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Nightmare Cinema at Irish Film Institute

October 27th, 2018

Nightmare Cinema screened last night before a packed house at the Irish Film Institute. The event included a Q&A session with producer Mick Garris, who will also be screening his earlier hits Critters 2 and Sleepwalkers at the festival.

Next month, Nightmare Cinema returns to England for a screening in Leeds on November 9, then travels to Melbourne for an Australian premiere at Cinema Nova on November 23. After that, it returns north for two screening at The New York City Horror Film Festival on November 29.

Above: Mick Garris at IFI. Left: A full-house gathers in advance of Nightmare Cinema‘s Ireland premiere.

Clearly, Nightmare Cinema continues to be well received. Here’s a sampling of some of the latest reviews, many of which have singled out our “This Way to Egress” segment as one of the film’s standout episodes:

“This Way to Egress” [is] by far the slickest of the five in terms of production value. Shot in crisp black and white, as with his recent Black Mirror episode, Slade’s segment mines nightmarish, surreal imagery as a woman (Elizabeth Reaser) suffering depression finds herself in a bizarre form of purgatory. — “IFI Horrorthon 2018 – NIGHTMARE CINEMA,” Eric Hillis. The Movie Waffler.

A highlight is David Slade’s surreal black and white offering, “This Way to Egress” – a hideously realised Silent Hill-esque metaphor for mental health. Unshackled from the thematic limits of mainstream horror cinema, it is a treat for the seasoned horror fan. —  “Mayhem Film Festival 2018 – Nightmare Cinema,” Gemma Finch. Leftlion.

“This Way to Egress” combines the monochrome industrial landscapes of David Lynch with the body horror of David Cronenberg and Roman Polanski’s vision of mental illness — “Review Sitges 51 – Nightmare Cinema,” William Maga. Il Cineocchio.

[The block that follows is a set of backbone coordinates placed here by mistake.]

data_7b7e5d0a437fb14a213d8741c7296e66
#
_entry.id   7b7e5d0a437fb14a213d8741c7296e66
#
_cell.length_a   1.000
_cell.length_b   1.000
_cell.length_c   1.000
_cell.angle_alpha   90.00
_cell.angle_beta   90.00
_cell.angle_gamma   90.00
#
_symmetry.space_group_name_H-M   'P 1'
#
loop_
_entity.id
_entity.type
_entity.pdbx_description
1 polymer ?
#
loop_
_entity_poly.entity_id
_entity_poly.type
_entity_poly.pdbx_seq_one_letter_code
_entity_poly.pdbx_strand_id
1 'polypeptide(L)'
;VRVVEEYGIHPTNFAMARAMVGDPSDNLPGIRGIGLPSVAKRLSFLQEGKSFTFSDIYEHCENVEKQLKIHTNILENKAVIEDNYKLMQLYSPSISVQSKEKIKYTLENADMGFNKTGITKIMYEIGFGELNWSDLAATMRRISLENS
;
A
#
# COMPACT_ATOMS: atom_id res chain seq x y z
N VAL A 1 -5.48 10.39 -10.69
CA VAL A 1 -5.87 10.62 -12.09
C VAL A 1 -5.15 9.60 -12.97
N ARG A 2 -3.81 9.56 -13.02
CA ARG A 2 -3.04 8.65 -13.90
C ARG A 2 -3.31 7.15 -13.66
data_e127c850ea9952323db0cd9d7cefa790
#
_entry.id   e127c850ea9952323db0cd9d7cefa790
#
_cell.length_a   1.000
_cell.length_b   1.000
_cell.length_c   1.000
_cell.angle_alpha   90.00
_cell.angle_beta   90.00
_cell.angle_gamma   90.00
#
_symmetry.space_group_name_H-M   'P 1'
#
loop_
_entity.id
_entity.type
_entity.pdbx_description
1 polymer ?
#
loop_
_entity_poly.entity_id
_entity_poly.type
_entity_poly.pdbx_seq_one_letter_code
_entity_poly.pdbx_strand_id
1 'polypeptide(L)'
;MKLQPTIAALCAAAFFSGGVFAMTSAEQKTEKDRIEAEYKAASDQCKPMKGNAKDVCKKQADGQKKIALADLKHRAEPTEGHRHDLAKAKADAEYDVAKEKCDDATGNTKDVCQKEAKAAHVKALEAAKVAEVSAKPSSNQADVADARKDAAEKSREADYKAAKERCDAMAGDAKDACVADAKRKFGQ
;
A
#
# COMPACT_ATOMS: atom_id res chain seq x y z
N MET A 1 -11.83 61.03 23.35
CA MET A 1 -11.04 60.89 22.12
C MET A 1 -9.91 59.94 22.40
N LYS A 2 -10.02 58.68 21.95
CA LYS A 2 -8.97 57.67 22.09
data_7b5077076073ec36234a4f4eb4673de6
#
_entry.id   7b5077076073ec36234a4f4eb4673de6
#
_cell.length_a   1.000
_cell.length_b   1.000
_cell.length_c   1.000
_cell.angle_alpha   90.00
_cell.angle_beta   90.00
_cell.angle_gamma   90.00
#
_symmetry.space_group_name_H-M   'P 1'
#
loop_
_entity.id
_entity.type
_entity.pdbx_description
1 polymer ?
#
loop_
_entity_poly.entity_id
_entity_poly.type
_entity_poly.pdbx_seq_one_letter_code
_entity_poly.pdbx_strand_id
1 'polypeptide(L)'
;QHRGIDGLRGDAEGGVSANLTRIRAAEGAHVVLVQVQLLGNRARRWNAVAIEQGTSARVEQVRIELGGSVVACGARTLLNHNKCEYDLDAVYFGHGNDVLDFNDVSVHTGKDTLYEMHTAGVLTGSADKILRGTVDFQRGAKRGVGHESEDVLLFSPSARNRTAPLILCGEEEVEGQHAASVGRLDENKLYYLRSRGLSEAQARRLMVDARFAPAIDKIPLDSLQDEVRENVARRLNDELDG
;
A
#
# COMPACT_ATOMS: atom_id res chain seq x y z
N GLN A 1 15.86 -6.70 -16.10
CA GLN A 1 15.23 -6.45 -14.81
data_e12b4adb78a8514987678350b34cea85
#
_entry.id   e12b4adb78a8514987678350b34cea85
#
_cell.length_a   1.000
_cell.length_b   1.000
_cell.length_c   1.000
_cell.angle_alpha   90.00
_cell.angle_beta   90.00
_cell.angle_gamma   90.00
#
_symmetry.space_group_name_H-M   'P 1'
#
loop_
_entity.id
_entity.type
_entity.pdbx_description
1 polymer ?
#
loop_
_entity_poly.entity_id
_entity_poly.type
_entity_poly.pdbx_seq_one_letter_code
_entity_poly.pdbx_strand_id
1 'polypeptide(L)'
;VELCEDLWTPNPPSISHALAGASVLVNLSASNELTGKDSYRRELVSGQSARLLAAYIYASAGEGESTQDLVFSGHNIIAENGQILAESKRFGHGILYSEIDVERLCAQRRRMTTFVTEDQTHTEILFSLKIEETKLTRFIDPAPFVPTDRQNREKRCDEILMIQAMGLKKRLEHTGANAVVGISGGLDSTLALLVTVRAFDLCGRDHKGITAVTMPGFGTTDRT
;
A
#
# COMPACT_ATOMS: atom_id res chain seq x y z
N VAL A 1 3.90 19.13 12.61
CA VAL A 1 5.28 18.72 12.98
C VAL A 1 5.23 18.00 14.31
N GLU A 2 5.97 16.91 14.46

It’s good to see the film connecting so well with its intended audience.

Above right: Figures conspire behind frosted glass on one of the nightmarish sets created by Lauren Fitzsimmons. 

Above left: Elizabeth Reaser in her riveting performance as Helen, desperate to find a way out of a deepening nightmare.

So when does the rest of the world get to share our nightmares? Soon. I have it on good authority that an announcement regarding the release is imminent. When that news breaks, I’ll be sure to report it here. For now, I’ll leave you with a new video interview recorded this week at IFI featuring Mick Garris on the dream that became Nightmare Cinema.

Here's Mr Mick Garris giving the lowdown on Nightmare Cinema. More to come with his interview from 20.20 this evening! https://ifi.ie/horrorthon-2018-nightmare-cinema/

Posted by Irish Film Institute (IFI) on Friday, October 26, 2018

A World of Nightmares:
Latest Festival News and Reviews

October 21st, 2018

Two weeks after its UK Premiere at Grimmfest, Nightmare Cinema is continuing its run of successful festival screenings, winning fans and garnering strong reviews in the process.

In an earlier post, I listed some of the screenings scheduled for October and November. Since then, new screenings have been announced in Dublin, Melbourne, and New York City — all of which should (hopefully) bring us closer to a big west-coast premiere and a release to theatres and home video.

A few months ago, following Nightmare Cinema‘s world premiere at the Fantasia International Film Festival in Montreal, I posted links to some of the film’s initial reviews here and here.

At left, a banner featuring Grimmfest Guest of Honor Barbara Crampton stands at the foot of an escalator leading to the Odeon Cinema. The renovated industrial site bears a resemblance to the L.A. locations for “This Way to Egress.” (Poster: Uncle Frank Productions)

This month, as a result of Nightmare Cinema‘s prominence on the film-festival circuit, the blogosphere is again buzzing with audience reactions, making this a good time for assembling another list of reviews.

Since many of the recent screenings have been in places like Latin America, Spain, France, and Austria, some of the blurbs below are translations. All are accompanied by links to the original posts. If you are proficient in any of the languages, feel free to submit corrections in the comment section below or on Facebook and Twitter (via the buttons at the top of this page).

At right: Writer Sandra Becerril and Producer/Director/Writer Mick Garris at Macabro in Mexico. (Photo: Sergio Becerril)

So here they are, a sampling of the latest round of viewer reactions from festival screenings: